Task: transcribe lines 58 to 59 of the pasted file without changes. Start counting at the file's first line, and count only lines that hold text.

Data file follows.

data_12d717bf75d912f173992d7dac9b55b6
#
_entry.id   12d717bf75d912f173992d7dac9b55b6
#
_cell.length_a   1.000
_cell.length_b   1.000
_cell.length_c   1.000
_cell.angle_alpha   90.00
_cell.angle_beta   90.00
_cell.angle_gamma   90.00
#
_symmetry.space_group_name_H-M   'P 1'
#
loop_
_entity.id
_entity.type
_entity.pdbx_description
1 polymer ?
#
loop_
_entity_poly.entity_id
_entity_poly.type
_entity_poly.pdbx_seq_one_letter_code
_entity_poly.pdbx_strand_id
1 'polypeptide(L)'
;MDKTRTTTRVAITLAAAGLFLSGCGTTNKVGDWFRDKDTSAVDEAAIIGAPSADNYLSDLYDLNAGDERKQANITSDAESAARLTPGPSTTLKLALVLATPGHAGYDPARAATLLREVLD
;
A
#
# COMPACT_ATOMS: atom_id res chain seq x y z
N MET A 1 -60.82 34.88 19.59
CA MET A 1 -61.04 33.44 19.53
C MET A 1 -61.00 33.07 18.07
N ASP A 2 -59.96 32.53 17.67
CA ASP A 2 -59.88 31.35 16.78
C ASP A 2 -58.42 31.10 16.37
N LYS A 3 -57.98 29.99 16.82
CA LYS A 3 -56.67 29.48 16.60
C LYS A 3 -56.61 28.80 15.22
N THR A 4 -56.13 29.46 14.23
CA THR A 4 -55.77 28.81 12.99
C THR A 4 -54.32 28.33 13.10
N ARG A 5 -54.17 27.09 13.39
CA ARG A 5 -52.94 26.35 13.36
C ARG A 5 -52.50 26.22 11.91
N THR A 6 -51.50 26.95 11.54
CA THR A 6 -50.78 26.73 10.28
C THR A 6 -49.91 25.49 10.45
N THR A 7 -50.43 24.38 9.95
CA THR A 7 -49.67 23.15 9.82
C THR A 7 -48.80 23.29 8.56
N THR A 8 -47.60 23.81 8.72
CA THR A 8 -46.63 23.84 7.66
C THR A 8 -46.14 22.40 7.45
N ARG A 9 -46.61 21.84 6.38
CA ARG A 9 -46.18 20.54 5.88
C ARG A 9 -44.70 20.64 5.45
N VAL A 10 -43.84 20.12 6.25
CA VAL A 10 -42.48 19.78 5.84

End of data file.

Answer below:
N VAL A 10 -43.84 20.12 6.25
CA VAL A 10 -42.48 19.78 5.84